Dan Morain

Here’s what happens when a Republican dares to vote with Democrats

Assembly Republican Leader Chad Mayes discusses the passage of climate change measure during a news conference at the Capitol.
Assembly Republican Leader Chad Mayes discusses the passage of climate change measure during a news conference at the Capitol. AP

For a guy who was getting slimed and threatened, Assembly Republican leader Chad Mayes seemed mighty calm as he sat in his Capitol office.

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Unlike other politicians, Mayes has not lined the office walls with I-love-me photos of him smiling with famous people. There are, instead, two large bear flags, an American flag, and a framed quote:

“Dare mighty things.”

He noticed that I had noticed, and pulled out his phone and read a few lines: “Far better it is to dare mighty things, to win glorious triumphs, even though checkered by failure, than to rank with those poor spirits who neither enjoy nor suffer much …” So said his hero, Teddy Roosevelt.

Mayes dared a mighty thing on Monday by crossing the party lines and voting with Democrats to extend the cap-and-trade program. In the view of partisans, Mayes had committed a terrible sin, though he’s convinced he was right. Californians believe the climate is changing and want politicians to work together. Under cap and trade, industry can use the markets to achieve greenhouse gas reductions. That’s a conservative concept, he noted.

“The polarization of the country is just a shame,” Mayes said, sounding, dare I say, a bit idealistic. “We are not red and blue. We are red, white and blue. We need to put country first and party second.”

Partisans scoff at the notion and raise questions about his tactics. Mayes’ votes had sent the two Jons into a tizzy. Jon Coupal, leader of the Howard Jarvis Taxpayers Association, and Jon Fleischman, a conservative author of the FlashReport blog, flamed Mayes on the L.A. radio show hosted by the demagogic yakkers, John & Ken. That lit up Mayes’ office phones.

But that’s not what was driving clicks. An anti-immigrant, self-described American nationalist posted an item on his obscure blog smearing Mayes over a supposed affair with ex-legislator and Stanislaus County Supervisor Kristin Olsen. The blogger quoted from a letter “obtained through Capitol sources” written to the Assembly leadership in a moment of anger by Olsen’s estranged husband, who shortly thereafter retracted it.

Yes, “Capitol sources” went there. Of course they did. That’s the political climate in which we live. Any ideologue with a computer and a Capitol source can write an item that gets clicks. Who cares whether the details are true or whether they matter, other than maybe the children of the adults who are the targets? A little collateral damage evidently was worth it so long as Mayes paid a mighty price.

The slimy item became news on these pages and in other publications after it became the topic of gossip among lobbyists gathered in the hallway outside the Assembly chambers on the evening of the cap-and-trade vote, and speculation that Mayes would be deposed as Assembly Republican leader. He wasn’t, though that could come.

If only Mayes hadn’t dared to vote for the cap-and-trade bill, none of it would have surfaced, at least not until he ran for some other office. The second-term assemblyman, a graduate of Liberty University, the Virginia institution founded by late the evangelist and Moral Majority founder Jerry Falwell, gave a Christian response to it all: Turn the other cheek.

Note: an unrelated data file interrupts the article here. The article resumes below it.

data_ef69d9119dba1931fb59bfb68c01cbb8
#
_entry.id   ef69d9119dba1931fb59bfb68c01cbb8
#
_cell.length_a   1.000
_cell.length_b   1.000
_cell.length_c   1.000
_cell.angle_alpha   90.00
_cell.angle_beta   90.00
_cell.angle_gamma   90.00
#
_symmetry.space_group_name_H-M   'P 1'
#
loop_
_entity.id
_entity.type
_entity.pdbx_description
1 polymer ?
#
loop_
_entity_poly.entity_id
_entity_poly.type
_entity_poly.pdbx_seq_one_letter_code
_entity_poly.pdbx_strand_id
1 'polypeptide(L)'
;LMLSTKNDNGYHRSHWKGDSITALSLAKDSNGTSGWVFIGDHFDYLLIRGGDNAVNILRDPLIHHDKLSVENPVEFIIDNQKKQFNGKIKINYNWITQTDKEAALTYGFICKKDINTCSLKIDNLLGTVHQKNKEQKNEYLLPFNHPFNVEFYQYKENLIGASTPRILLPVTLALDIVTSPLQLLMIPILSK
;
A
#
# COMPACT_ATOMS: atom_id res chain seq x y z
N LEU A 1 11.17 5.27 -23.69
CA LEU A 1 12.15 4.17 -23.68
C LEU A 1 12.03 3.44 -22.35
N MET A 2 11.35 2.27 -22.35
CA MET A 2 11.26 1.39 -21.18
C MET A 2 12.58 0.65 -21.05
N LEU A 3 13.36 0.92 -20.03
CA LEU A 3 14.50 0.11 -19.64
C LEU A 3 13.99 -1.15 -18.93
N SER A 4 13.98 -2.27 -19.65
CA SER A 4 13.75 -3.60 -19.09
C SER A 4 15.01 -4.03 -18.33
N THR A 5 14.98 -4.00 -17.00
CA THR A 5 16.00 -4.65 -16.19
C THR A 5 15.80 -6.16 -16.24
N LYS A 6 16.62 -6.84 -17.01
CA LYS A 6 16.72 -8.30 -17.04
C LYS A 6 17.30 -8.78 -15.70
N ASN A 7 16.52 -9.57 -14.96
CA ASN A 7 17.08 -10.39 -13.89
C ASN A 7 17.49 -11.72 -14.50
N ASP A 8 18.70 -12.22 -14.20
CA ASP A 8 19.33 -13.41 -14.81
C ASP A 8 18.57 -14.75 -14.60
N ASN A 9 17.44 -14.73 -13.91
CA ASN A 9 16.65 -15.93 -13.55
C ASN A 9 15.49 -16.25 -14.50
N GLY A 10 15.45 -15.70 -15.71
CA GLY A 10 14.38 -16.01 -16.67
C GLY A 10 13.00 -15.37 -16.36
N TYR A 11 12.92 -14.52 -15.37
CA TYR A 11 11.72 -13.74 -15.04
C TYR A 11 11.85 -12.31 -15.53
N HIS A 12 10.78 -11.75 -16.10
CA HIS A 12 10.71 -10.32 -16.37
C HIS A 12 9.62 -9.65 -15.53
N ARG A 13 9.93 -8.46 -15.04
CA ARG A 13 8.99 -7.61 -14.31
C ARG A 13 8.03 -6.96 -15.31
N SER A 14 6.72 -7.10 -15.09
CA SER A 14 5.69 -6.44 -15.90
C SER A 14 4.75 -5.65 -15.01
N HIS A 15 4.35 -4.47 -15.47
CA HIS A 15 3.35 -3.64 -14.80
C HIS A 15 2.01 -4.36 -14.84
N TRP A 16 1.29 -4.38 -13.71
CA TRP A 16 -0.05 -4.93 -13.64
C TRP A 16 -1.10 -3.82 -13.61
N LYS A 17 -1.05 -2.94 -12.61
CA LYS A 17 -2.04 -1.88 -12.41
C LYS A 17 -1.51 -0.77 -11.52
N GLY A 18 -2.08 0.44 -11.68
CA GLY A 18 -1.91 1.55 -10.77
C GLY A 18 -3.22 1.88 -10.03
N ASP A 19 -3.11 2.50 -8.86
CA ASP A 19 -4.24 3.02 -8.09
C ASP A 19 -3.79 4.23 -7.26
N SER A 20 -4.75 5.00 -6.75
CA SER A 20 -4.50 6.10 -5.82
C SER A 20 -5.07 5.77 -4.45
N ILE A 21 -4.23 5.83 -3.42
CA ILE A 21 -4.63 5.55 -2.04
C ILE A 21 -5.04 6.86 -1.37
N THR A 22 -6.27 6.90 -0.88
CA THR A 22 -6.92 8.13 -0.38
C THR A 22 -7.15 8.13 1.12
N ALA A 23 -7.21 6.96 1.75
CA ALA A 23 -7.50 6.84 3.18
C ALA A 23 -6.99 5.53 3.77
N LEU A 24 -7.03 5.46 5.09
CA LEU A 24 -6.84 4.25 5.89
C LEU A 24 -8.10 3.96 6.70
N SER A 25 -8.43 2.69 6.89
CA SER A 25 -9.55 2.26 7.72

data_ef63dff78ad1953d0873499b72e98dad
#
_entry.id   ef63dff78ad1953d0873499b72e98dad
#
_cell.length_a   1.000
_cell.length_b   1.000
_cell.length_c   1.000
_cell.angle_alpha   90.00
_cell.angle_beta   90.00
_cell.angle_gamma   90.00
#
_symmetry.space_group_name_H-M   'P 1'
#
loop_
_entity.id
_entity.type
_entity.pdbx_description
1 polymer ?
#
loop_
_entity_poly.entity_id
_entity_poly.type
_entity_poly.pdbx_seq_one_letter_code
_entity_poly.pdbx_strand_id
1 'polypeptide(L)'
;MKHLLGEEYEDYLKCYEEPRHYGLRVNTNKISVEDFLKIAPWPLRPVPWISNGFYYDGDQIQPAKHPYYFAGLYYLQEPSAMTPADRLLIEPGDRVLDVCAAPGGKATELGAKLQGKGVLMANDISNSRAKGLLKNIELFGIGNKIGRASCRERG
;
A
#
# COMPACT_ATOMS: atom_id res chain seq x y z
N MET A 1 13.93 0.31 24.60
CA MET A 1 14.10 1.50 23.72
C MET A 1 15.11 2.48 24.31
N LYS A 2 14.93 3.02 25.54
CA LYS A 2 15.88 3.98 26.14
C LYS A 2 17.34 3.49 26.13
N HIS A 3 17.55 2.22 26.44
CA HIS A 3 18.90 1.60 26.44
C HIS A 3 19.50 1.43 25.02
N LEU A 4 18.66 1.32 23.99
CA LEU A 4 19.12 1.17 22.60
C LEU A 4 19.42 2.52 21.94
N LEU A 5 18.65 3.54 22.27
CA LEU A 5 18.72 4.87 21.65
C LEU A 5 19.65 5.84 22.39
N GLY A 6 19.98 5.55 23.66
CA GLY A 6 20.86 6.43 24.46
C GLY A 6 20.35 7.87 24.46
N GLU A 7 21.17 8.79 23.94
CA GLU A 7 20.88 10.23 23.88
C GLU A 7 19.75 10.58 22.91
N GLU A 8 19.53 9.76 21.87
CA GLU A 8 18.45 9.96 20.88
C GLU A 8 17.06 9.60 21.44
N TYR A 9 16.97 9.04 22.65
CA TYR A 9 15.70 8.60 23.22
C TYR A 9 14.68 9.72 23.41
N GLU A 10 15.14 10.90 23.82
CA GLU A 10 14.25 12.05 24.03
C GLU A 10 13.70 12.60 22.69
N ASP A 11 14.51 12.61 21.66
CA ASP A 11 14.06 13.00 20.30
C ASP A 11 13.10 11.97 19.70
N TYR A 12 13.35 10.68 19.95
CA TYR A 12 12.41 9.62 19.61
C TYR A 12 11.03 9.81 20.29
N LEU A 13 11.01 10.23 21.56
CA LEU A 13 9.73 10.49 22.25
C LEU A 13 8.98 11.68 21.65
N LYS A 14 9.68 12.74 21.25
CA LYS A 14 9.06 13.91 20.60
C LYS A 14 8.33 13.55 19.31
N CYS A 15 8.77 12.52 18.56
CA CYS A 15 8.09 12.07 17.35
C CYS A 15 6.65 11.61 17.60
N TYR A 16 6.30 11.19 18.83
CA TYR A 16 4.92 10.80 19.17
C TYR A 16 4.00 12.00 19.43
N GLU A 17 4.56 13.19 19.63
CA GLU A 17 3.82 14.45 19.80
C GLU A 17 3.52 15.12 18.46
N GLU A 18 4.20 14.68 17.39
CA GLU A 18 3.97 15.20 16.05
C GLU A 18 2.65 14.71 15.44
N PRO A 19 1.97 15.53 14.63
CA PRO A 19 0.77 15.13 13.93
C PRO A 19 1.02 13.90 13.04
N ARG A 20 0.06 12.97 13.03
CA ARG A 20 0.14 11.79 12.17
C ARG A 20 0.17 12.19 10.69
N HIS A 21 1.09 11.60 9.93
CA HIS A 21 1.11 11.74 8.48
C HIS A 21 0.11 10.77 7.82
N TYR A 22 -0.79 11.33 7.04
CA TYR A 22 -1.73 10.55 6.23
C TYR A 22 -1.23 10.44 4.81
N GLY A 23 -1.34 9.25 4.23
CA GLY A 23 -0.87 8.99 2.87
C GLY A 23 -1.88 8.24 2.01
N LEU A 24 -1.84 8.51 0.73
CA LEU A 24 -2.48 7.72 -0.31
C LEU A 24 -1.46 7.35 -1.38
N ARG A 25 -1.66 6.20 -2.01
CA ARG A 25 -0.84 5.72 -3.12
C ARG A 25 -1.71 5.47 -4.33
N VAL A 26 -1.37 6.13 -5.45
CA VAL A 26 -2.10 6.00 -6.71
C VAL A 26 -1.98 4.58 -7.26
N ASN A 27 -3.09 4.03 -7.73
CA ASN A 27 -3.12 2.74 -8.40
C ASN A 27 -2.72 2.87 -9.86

“People are going to say all sorts of things,” Mayes said. “Nothing you can do about that. I don’t know how to respond. I don’t know if it’s worth it.”

Republican partisans had seen the cap-and-trade vote as one they could use to unseat Democrats in 2018, especially if it drives up gasoline prices. If Mayes wanted to vote for it, that would be bad enough. But in the either-or world of partisan politics, he committed a blunder by having seven Assembly Republicans vote for the bill. That meant several Democrats could vote against it or duck the vote, and avoid being attacked for the vote in the next campaign.

“Bad policy, bad tactics, political malpractice,” said Harmeet Dhillon, a San Francisco lawyer who is a member of the California GOP’s board of directors and Republican National Committeewoman. She is the most out-front party leader calling for Mayes to be deposed as leader: “I encourage it. I know there are members who share my views.”

Mayes said he has no reason to believe that a majority of the 25 Assembly Republicans will vote to unseat him. He also thinks he has a future in politics, and rejects the notion that Republicans should oppose everything Democrats propose.

He tells the story of his first election win. He was all of 25 and won a seat on the Yucca Valley town council. In that victory speech, he all but said he would soon be running for higher office. He’s embarrassed by that now.

“I began to realize it was real work. It wasn’t a game,” he said. “The decisions you make are important. The work is important. It affects lives.”

Being in the arena, getting “marred by dust and sweat and blood,” as TR said, is no game. Mayes dared to cast a vote he thought was right. He’d do it again. And if he gets dumped as leader or happens to lose re-election, the two flags and the framed quote in his office will be easy to pack up, though the loss of a politician with a real, even mighty, desire to do real work for real people will have been too bad.

Dan Morain: 916-321-1907, @DanielMorain

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